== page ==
The question everyone needs to ask is why is a highly levered 38 year old regional QSR chicken chain trading at 17.8x EV/NTM EBITDA?
Only one reason - market insanity!
Currently Bojangles’ (BOJA) shares are trading at approximately 17.8x EV/NTM EBITDA, or an approximately 27.7% premium to the mean of three other regional chicken companies (LOCO, FRGI, and PLKI). That being said, it’s also not hard to make the case that LOCO and FRGI are overvalued too, making BOJA even more ridiculously overvalued.
What this extreme valuation does not account for is:
- It’s a hybrid asset light business model
- Bojangles’ operates in highly competitive segment with many well-established and well run peers companies, especially Chick-fil-a
- Decelerating SSS growth
- Decelerating traffic trends
- Declining margins due to persistent commodity pressures (specifically, chicken)
- Poor unit economics outside the core markets.
BULL CASE IS UNLIKELY - The bull case for BOJA is grounded on BOJA’s strong fundamental momentum will continuing for years. If this scenario holds true, the current estimates could prove conservative in coming quarters and years, making the stock a LONG. This seems like a scenario that is grounded on aggressive assumptions that may prove unsustainable. My read on the fundamentals suggest that there is little leverage in the business model or upside to the current estimates, making the stock severely overvalued.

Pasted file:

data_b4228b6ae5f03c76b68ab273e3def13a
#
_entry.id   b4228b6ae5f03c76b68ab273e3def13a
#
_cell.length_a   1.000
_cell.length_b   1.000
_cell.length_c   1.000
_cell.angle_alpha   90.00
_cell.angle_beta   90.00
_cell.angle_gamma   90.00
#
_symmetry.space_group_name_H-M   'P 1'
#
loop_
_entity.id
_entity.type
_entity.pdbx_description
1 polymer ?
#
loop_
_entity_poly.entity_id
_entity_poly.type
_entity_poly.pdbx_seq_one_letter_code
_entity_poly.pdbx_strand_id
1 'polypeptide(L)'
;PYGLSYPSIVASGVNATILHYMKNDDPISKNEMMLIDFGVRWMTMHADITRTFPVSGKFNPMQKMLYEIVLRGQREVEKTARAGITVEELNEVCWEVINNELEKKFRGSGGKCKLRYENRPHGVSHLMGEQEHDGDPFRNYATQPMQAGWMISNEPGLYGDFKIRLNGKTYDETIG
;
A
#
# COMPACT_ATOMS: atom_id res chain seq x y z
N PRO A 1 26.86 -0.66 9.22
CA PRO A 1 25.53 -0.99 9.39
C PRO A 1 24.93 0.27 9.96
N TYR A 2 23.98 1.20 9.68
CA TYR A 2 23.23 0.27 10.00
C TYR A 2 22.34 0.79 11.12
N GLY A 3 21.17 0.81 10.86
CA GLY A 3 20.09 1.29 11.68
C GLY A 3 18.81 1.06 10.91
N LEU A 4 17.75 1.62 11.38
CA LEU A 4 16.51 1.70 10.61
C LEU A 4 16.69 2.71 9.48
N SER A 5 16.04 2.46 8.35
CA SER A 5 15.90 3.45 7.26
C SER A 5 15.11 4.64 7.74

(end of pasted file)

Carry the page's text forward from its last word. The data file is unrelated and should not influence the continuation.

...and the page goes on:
The concept would need to generate high-single digit same-store sales to provide enough upside to justify the numbers. The street has modeled 4.2% system SSS in 2015E (4.3% company; 4.2% franchised), driven by the combination of: (1) 3%+ menu pricing (significantly above pricing taken in recent years); (2) continued market-share gains; and (3) growing brand awareness in non-core markets.
NEW UNIT ECONOMICS DON’T ADD UP - Consistent with our other calls on overvalued small cap restaurant stocks, centers around unit economics and the company’s ability to grow successfully. On the surface the numbers don’t add up for Bojangles’.
A new Bojangles’ restaurant has an average total investment cost of slightly more than $2.1 million, which includes the building, site development costs, soft costs (environmental costs, legal, etc.), furniture, fixtures, and equipment and land. The average unit volume of a Bojangles’ is $1.7MM and $1.5MM for new units in non-core markets. This puts the concepts sales to investment ratio (including real estate/rent) at .76, one of the lowest in the industry and suggests you should not be allocating capital to that investment.
Unless you are using someone else’s capital!
Does that make the Bojangles’ 20-year-plus history of using build-to-suit financing to fund its company-owned development the right strategy? I suspect there is significant limitation to this strategy and part of the reason why the company is only a regional chain after being in business for nearly 40 years.
While the financing strategy allows the company to control all aspects of site selection and construction for a very low net cash investment (up-front cost to open a restaurant go from $2.2 million to $145,000 per location), it puts significant limitations on site selection and geographic expansion. The company’s unique “build-to-suit” financing is available only for freestanding locations where the underlying land is available to purchase. In-line development options are not option for this strategy.